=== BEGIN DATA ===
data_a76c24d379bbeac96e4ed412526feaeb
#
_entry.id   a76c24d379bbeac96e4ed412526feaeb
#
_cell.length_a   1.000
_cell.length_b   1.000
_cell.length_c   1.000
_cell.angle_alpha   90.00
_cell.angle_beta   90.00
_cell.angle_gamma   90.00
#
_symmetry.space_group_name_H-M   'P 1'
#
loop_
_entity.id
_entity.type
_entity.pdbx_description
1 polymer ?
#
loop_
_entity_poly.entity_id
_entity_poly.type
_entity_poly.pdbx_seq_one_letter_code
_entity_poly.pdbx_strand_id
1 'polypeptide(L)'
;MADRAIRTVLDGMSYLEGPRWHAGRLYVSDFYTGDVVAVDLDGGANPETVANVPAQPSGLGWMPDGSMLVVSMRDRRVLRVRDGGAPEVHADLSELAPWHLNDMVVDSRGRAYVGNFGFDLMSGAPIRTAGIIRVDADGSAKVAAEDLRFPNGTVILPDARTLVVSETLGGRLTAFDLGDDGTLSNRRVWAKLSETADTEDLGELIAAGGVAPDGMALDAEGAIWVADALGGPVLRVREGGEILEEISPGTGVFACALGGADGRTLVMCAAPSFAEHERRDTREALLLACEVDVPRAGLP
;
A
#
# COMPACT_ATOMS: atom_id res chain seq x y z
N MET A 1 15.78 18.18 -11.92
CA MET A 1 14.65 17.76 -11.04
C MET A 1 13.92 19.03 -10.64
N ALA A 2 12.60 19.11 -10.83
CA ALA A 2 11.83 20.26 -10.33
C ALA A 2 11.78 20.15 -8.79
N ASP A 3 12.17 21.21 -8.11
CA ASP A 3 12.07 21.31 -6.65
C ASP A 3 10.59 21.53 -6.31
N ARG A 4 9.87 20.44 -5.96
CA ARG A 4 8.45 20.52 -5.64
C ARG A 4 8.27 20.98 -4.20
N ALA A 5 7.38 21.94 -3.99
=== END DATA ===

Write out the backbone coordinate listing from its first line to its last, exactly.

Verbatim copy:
data_a76c24d379bbeac96e4ed412526feaeb
#
_entry.id   a76c24d379bbeac96e4ed412526feaeb
#
_cell.length_a   1.000
_cell.length_b   1.000
_cell.length_c   1.000
_cell.angle_alpha   90.00
_cell.angle_beta   90.00
_cell.angle_gamma   90.00
#
_symmetry.space_group_name_H-M   'P 1'
#
loop_
_entity.id
_entity.type
_entity.pdbx_description
1 polymer ?
#
loop_
_entity_poly.entity_id
_entity_poly.type
_entity_poly.pdbx_seq_one_letter_code
_entity_poly.pdbx_strand_id
1 'polypeptide(L)'
;MADRAIRTVLDGMSYLEGPRWHAGRLYVSDFYTGDVVAVDLDGGANPETVANVPAQPSGLGWMPDGSMLVVSMRDRRVLRVRDGGAPEVHADLSELAPWHLNDMVVDSRGRAYVGNFGFDLMSGAPIRTAGIIRVDADGSAKVAAEDLRFPNGTVILPDARTLVVSETLGGRLTAFDLGDDGTLSNRRVWAKLSETADTEDLGELIAAGGVAPDGMALDAEGAIWVADALGGPVLRVREGGEILEEISPGTGVFACALGGADGRTLVMCAAPSFAEHERRDTREALLLACEVDVPRAGLP
;
A
#
# COMPACT_ATOMS: atom_id res chain seq x y z
N MET A 1 15.78 18.18 -11.92
CA MET A 1 14.65 17.76 -11.04
C MET A 1 13.92 19.03 -10.64
N ALA A 2 12.60 19.11 -10.83
CA ALA A 2 11.83 20.26 -10.33
C ALA A 2 11.78 20.15 -8.79
N ASP A 3 12.17 21.21 -8.11
CA ASP A 3 12.07 21.31 -6.65
C ASP A 3 10.59 21.53 -6.31
N ARG A 4 9.87 20.44 -5.96
CA ARG A 4 8.45 20.52 -5.64
C ARG A 4 8.27 20.98 -4.20
N ALA A 5 7.38 21.94 -3.99